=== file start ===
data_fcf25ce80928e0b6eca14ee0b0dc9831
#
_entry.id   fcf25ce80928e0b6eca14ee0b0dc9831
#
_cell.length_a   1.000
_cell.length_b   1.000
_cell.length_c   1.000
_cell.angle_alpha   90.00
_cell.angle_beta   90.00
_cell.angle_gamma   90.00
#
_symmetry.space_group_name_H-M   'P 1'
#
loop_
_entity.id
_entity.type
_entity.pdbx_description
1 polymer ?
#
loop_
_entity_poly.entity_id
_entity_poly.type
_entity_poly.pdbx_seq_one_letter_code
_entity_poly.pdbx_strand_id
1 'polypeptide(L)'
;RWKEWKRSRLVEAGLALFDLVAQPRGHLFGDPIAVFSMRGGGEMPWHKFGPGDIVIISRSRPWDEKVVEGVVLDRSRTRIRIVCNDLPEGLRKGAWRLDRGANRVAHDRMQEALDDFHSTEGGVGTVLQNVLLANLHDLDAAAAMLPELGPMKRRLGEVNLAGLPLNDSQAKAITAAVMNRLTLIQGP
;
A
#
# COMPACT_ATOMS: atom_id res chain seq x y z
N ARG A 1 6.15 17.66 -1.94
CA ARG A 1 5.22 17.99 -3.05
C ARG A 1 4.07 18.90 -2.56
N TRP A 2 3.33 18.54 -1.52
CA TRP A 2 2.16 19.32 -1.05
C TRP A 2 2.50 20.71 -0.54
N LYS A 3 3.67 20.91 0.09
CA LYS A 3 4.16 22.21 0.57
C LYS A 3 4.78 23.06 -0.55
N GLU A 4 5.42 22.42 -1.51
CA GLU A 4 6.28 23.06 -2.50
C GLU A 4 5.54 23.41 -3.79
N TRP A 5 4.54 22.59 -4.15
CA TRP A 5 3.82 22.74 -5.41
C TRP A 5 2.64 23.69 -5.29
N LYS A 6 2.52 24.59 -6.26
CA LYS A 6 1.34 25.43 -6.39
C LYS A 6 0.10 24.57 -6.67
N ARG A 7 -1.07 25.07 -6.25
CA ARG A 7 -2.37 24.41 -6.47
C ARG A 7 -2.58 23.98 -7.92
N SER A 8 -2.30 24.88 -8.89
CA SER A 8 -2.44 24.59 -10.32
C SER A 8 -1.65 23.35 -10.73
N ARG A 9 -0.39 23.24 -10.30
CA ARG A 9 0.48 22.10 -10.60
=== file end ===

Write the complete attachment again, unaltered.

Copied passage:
data_fcf25ce80928e0b6eca14ee0b0dc9831
#
_entry.id   fcf25ce80928e0b6eca14ee0b0dc9831
#
_cell.length_a   1.000
_cell.length_b   1.000
_cell.length_c   1.000
_cell.angle_alpha   90.00
_cell.angle_beta   90.00
_cell.angle_gamma   90.00
#
_symmetry.space_group_name_H-M   'P 1'
#
loop_
_entity.id
_entity.type
_entity.pdbx_description
1 polymer ?
#
loop_
_entity_poly.entity_id
_entity_poly.type
_entity_poly.pdbx_seq_one_letter_code
_entity_poly.pdbx_strand_id
1 'polypeptide(L)'
;RWKEWKRSRLVEAGLALFDLVAQPRGHLFGDPIAVFSMRGGGEMPWHKFGPGDIVIISRSRPWDEKVVEGVVLDRSRTRIRIVCNDLPEGLRKGAWRLDRGANRVAHDRMQEALDDFHSTEGGVGTVLQNVLLANLHDLDAAAAMLPELGPMKRRLGEVNLAGLPLNDSQAKAITAAVMNRLTLIQGP
;
A
#
# COMPACT_ATOMS: atom_id res chain seq x y z
N ARG A 1 6.15 17.66 -1.94
CA ARG A 1 5.22 17.99 -3.05
C ARG A 1 4.07 18.90 -2.56
N TRP A 2 3.33 18.54 -1.52
CA TRP A 2 2.16 19.32 -1.05
C TRP A 2 2.50 20.71 -0.54
N LYS A 3 3.67 20.91 0.09
CA LYS A 3 4.16 22.21 0.57
C LYS A 3 4.78 23.06 -0.55
N GLU A 4 5.42 22.42 -1.51
CA GLU A 4 6.28 23.06 -2.50
C GLU A 4 5.54 23.41 -3.79
N TRP A 5 4.54 22.59 -4.15
CA TRP A 5 3.82 22.74 -5.41
C TRP A 5 2.64 23.69 -5.29
N LYS A 6 2.52 24.59 -6.26
CA LYS A 6 1.34 25.43 -6.39
C LYS A 6 0.10 24.57 -6.67
N ARG A 7 -1.07 25.07 -6.25
CA ARG A 7 -2.37 24.41 -6.47
C ARG A 7 -2.58 23.98 -7.92
N SER A 8 -2.30 24.88 -8.89
CA SER A 8 -2.44 24.59 -10.32
C SER A 8 -1.65 23.35 -10.73
N ARG A 9 -0.39 23.24 -10.30
CA ARG A 9 0.48 22.10 -10.60